Conversion rates and rounding of decimals. The Commission departments will continue to study the questions which arise in relation to the legal framework for the euro. Clarification has been requested in two areas in particular, namely the application of the conversion rates and the rules on rounding:

  • Use of the conversion rates between the euro and a participating national currency unit is mandatory whenever substitution or conversion takes place;
  • During conversion and reconversion (e.g. from Belgian francs into euros and back again into Belgian francs), a situation may arise in which the initial and reconverted amounts differ. In most cases, this problem will be dealt with by the payment systems: it is therefore better to leave conversions to the banking sector. Wherever possible, it is in any case preferable to write payment orders in the unit in which the obligation is expressed;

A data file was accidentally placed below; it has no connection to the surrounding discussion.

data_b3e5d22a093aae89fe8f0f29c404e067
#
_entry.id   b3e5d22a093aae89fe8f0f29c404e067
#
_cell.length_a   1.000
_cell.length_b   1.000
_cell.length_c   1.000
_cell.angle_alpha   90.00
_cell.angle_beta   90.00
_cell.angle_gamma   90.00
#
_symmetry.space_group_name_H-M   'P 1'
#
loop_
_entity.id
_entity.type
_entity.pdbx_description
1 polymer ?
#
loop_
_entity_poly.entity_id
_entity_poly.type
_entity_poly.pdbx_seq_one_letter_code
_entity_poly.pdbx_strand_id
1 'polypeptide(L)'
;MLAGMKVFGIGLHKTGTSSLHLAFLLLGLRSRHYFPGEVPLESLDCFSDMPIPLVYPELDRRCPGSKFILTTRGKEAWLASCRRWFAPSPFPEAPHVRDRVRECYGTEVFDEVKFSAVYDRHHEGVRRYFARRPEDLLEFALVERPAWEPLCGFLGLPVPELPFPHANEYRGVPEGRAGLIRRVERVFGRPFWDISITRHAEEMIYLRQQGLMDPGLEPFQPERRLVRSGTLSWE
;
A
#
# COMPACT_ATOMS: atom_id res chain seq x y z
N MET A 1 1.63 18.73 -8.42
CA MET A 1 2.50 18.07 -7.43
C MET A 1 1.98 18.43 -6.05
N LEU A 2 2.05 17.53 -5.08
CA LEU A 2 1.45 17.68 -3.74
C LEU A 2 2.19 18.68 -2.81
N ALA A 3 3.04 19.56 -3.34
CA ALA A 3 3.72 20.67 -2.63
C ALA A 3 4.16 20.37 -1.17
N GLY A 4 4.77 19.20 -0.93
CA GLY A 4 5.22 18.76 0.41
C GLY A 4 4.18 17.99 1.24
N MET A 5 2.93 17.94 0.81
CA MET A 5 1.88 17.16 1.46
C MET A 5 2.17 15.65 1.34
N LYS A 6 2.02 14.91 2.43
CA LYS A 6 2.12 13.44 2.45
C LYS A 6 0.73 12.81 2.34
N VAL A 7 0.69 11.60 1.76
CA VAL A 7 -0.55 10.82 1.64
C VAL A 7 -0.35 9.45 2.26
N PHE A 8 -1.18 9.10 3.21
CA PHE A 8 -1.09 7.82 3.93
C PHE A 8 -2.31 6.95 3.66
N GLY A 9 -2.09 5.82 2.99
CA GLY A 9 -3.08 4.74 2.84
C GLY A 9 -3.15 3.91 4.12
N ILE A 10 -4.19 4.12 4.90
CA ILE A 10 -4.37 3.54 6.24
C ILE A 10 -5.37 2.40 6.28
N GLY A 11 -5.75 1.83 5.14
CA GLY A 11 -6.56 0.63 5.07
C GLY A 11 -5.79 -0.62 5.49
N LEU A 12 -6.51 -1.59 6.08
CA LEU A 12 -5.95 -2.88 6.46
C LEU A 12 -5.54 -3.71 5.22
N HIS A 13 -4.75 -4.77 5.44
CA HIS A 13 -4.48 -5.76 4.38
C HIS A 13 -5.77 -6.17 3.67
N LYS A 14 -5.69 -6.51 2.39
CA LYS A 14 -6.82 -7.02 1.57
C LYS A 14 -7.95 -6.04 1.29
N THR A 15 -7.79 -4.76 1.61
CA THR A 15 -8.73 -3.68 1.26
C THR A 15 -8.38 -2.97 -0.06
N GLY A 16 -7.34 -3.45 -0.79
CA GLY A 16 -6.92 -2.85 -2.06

• For conversions between national currency units, it is strongly advised always to employ the triangulation method (from the national currency to the euro and then from the euro to another national currency) with the euro as pivot;
  • Where sums of amounts are converted, rounding differences may systematically accumulate: the best solution depends on the individual circumstances of each case and the Commission does not consider it appropriate to draw up a general recommendation.

Information technology systems. Regarding the adaptation of information technology systems, the meeting between representatives of the industry and the Commission produced two main conclusions:

  • It was recommended that a "knowledge resource" on the IT implications of the euro be established;
  • Sharing practical experience and professional best practice via the publication of case studies and scenarios was felt to be of central importance.